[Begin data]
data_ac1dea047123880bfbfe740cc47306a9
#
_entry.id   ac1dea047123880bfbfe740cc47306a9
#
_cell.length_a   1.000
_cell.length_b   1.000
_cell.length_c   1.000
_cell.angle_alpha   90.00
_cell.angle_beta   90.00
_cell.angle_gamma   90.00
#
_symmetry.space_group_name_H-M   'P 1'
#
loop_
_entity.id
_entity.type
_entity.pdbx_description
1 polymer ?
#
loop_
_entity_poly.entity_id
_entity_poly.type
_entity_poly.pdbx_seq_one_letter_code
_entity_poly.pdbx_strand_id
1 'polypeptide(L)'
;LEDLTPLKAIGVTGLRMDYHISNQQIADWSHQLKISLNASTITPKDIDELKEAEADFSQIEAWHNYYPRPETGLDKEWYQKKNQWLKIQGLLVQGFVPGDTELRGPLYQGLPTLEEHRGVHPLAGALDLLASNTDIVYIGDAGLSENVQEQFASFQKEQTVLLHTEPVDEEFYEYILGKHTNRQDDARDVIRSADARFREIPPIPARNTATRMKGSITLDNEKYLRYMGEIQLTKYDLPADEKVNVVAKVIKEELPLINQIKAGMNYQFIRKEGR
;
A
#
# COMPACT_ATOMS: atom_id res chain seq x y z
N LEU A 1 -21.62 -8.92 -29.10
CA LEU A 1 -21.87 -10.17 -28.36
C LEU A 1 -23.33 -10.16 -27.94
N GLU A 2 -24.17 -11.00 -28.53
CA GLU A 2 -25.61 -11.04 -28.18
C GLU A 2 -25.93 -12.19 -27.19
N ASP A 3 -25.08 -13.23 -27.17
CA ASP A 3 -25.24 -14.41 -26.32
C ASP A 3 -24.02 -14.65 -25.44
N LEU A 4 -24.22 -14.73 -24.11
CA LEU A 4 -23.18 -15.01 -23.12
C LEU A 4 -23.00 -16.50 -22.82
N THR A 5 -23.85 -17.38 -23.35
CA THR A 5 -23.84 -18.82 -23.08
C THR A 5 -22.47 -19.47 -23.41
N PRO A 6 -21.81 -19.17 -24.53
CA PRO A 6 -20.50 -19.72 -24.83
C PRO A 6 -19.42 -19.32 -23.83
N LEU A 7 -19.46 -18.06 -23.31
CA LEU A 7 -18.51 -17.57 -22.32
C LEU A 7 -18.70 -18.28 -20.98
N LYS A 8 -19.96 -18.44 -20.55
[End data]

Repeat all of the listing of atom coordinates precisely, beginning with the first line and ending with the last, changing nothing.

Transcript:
data_ac1dea047123880bfbfe740cc47306a9
#
_entry.id   ac1dea047123880bfbfe740cc47306a9
#
_cell.length_a   1.000
_cell.length_b   1.000
_cell.length_c   1.000
_cell.angle_alpha   90.00
_cell.angle_beta   90.00
_cell.angle_gamma   90.00
#
_symmetry.space_group_name_H-M   'P 1'
#
loop_
_entity.id
_entity.type
_entity.pdbx_description
1 polymer ?
#
loop_
_entity_poly.entity_id
_entity_poly.type
_entity_poly.pdbx_seq_one_letter_code
_entity_poly.pdbx_strand_id
1 'polypeptide(L)'
;LEDLTPLKAIGVTGLRMDYHISNQQIADWSHQLKISLNASTITPKDIDELKEAEADFSQIEAWHNYYPRPETGLDKEWYQKKNQWLKIQGLLVQGFVPGDTELRGPLYQGLPTLEEHRGVHPLAGALDLLASNTDIVYIGDAGLSENVQEQFASFQKEQTVLLHTEPVDEEFYEYILGKHTNRQDDARDVIRSADARFREIPPIPARNTATRMKGSITLDNEKYLRYMGEIQLTKYDLPADEKVNVVAKVIKEELPLINQIKAGMNYQFIRKEGR
;
A
#
# COMPACT_ATOMS: atom_id res chain seq x y z
N LEU A 1 -21.62 -8.92 -29.10
CA LEU A 1 -21.87 -10.17 -28.36
C LEU A 1 -23.33 -10.16 -27.94
N GLU A 2 -24.17 -11.00 -28.53
CA GLU A 2 -25.61 -11.04 -28.18
C GLU A 2 -25.93 -12.19 -27.19
N ASP A 3 -25.08 -13.23 -27.17
CA ASP A 3 -25.24 -14.41 -26.32
C ASP A 3 -24.02 -14.65 -25.44
N LEU A 4 -24.22 -14.73 -24.11
CA LEU A 4 -23.18 -15.01 -23.12
C LEU A 4 -23.00 -16.50 -22.82
N THR A 5 -23.85 -17.38 -23.35
CA THR A 5 -23.84 -18.82 -23.08
C THR A 5 -22.47 -19.47 -23.41
N PRO A 6 -21.81 -19.17 -24.53
CA PRO A 6 -20.50 -19.72 -24.83
C PRO A 6 -19.42 -19.32 -23.83
N LEU A 7 -19.46 -18.06 -23.31
CA LEU A 7 -18.51 -17.57 -22.32
C LEU A 7 -18.70 -18.28 -20.98
N LYS A 8 -19.96 -18.44 -20.55